The likelihood of you and your family surviving a house fire depends as much on having a working smoke detector and an exit strategy, as on a well-trained fire department. The same is true for surviving a natural disaster or other emergency. We must have the tools and plans in place to make it on our own, at least for a period of time, no matter where we are when disaster strikes.
Just like having a working smoke detector, preparing for the unexpected makes sense. Get a kit, make a plan and be informed.
Have a Plan
- Because disasters may be unexpected, it is important to have a family plan of action and communication to ensure that all household members are safe.
- Remember to keep a list of emergency contact numbers for your household members, nearby hospitals, first response agencies, and others.
- Visit Ready.Gov for a good resource on creating a Family Emergency Plan.
- Watch this brief video for an overview of how to create and test your Family Emergency Plan.
Build a Kit
- A disaster kit is a cache of basic supplies that you would need during a disaster. These supplies could be stored in a container or backpack in your home. It is good practice to keep a second disaster kit in your car or place of employment.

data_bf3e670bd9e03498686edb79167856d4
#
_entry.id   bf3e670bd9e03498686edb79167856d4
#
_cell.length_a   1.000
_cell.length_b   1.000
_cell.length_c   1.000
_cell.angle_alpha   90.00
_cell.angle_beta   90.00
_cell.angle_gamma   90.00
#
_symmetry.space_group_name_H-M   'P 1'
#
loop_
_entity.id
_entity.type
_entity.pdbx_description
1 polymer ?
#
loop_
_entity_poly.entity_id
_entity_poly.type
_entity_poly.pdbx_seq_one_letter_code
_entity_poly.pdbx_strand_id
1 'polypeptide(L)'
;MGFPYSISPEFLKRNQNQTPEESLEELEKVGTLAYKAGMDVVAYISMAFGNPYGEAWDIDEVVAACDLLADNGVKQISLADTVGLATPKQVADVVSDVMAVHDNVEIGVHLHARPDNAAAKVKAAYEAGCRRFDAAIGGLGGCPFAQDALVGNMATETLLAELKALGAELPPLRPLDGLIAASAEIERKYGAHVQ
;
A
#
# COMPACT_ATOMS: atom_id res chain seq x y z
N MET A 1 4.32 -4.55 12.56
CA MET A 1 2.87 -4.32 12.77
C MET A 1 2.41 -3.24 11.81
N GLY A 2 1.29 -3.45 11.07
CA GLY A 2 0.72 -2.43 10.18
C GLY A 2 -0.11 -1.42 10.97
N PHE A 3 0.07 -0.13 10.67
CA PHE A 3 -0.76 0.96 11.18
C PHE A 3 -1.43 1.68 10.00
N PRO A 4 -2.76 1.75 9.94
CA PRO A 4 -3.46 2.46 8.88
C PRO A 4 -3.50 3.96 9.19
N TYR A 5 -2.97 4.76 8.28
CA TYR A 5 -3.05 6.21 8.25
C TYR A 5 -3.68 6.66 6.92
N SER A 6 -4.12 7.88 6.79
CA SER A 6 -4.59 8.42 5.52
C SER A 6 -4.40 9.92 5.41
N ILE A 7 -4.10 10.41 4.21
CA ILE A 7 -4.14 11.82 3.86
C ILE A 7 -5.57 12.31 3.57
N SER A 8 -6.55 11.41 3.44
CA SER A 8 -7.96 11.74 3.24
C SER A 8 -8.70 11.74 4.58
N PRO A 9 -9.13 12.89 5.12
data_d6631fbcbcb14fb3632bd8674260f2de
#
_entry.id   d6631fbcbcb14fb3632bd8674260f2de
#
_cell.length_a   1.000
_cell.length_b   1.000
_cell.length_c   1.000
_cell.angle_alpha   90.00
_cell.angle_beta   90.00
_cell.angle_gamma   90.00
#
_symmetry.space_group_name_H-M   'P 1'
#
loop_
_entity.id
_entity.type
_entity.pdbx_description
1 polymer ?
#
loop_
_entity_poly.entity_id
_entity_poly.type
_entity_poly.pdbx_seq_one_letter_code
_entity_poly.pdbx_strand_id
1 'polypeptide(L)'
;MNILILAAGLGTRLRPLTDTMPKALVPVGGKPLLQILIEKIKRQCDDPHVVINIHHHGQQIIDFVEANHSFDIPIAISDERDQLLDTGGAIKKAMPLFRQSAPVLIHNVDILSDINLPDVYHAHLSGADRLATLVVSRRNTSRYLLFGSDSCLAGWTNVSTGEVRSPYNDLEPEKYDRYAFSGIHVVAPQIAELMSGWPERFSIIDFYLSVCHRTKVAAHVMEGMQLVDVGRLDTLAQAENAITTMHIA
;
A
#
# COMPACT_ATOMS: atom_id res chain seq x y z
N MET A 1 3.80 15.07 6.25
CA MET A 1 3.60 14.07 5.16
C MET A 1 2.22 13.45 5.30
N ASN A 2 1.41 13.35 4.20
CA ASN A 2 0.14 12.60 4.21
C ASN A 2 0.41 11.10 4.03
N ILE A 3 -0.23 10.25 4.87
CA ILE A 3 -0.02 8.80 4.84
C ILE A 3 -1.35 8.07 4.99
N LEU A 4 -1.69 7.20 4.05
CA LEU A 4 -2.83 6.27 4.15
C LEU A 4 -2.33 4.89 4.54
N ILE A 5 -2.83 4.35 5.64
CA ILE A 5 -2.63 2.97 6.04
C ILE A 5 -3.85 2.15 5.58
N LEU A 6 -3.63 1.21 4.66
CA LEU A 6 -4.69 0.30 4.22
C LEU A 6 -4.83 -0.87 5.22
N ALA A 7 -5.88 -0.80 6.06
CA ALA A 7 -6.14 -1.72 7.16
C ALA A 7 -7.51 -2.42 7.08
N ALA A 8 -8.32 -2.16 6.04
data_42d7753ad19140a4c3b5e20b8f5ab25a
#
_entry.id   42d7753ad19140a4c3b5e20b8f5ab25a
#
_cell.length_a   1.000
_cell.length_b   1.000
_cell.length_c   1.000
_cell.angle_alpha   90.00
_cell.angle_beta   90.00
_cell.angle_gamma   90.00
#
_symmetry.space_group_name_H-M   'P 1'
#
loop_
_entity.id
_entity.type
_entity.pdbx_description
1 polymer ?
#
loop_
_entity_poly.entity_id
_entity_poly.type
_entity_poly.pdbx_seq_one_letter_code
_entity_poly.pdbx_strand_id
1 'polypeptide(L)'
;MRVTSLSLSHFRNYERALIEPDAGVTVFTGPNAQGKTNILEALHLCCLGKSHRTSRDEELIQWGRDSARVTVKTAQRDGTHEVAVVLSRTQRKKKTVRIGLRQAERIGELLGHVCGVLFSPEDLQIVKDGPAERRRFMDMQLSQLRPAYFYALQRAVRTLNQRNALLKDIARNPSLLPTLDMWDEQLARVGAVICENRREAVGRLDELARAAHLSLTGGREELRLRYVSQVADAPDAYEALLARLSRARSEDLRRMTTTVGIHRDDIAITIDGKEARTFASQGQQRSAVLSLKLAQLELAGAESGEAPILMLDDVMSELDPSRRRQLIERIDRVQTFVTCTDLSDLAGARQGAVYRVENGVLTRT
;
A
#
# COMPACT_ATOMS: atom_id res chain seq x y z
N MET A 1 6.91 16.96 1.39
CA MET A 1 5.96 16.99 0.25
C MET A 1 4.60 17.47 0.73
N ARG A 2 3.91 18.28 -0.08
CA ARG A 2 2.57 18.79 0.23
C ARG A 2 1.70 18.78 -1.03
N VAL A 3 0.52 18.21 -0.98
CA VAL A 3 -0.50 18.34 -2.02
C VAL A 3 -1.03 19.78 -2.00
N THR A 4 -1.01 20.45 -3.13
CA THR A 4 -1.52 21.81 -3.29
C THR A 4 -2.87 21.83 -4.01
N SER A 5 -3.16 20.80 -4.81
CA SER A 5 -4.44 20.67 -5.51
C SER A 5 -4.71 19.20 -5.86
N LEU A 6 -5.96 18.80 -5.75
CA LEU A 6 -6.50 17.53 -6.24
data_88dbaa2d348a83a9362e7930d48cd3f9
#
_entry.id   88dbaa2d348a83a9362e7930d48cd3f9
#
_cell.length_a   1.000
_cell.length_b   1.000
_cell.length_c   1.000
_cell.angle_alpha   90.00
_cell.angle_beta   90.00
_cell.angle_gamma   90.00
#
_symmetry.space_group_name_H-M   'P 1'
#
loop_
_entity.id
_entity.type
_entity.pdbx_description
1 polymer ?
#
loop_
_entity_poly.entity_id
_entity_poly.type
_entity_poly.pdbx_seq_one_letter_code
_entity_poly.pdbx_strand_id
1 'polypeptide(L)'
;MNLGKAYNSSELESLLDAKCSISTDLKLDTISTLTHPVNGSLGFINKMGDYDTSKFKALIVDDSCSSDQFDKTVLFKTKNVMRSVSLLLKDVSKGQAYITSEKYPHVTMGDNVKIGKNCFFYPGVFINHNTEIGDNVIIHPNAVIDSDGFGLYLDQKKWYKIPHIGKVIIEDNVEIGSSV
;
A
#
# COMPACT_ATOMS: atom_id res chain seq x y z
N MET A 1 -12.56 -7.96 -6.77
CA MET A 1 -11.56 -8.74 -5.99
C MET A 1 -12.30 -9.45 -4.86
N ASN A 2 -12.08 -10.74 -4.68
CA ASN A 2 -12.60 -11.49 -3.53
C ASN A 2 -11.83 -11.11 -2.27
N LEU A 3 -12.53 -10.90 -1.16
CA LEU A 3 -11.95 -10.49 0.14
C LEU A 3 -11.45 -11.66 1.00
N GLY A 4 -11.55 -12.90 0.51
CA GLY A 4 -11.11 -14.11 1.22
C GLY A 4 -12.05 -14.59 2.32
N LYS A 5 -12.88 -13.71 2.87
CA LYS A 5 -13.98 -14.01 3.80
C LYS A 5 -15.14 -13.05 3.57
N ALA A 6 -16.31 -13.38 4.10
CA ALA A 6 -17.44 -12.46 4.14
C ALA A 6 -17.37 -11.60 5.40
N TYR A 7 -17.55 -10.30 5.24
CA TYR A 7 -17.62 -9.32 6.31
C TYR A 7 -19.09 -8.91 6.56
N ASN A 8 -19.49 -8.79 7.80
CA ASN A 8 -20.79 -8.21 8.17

- The Federal Emergency Management Agency recommends that you include three days of food and water. Depending on how remote your home is, you may want to prepare for longer.
- Make sure you include items that may be specific to other household members with special needs such as children, the elderly, pets, etc.
- In addition to items necessary for survival, consider including “morale boosting” items in case you are required to shelter in place for a few days. Examples could be crayons and coloring books or playing cards.
- Here are some links for building your own disaster kit.. Guidance may vary, so we encourage you to research and determine what fits your household needs and budget best.
- Maine Prepares
- 24 Week Kit Preparation (PDF)
- Watch our brief video on how to Build a Kit
Prepare your Home
- Check with your insurance provider to ensure that you have sufficient coverage for your home or rental property.
- Learn how and when to turn off the water, gas, and electricity in your home.
- Identify a place in your home that would suffice to shelter in place during a disaster.
- Determine escape routes from your home. Practice them. Determine a meeting spot.
- Consider purchasing a fire extinguisher, first aid kit, and a generator.
Be a Good Neighbor
- Get to know your neighbors, and identify those who may need additional assistance during a disaster.
- Check on your neighbors before, during, and after a disaster if it is safe and possible.
- Assist neighbors with identifying resources they may need during a disaster (transportation, meal services, medical assistance).
- Plan how your neighborhood could work together after a disaster.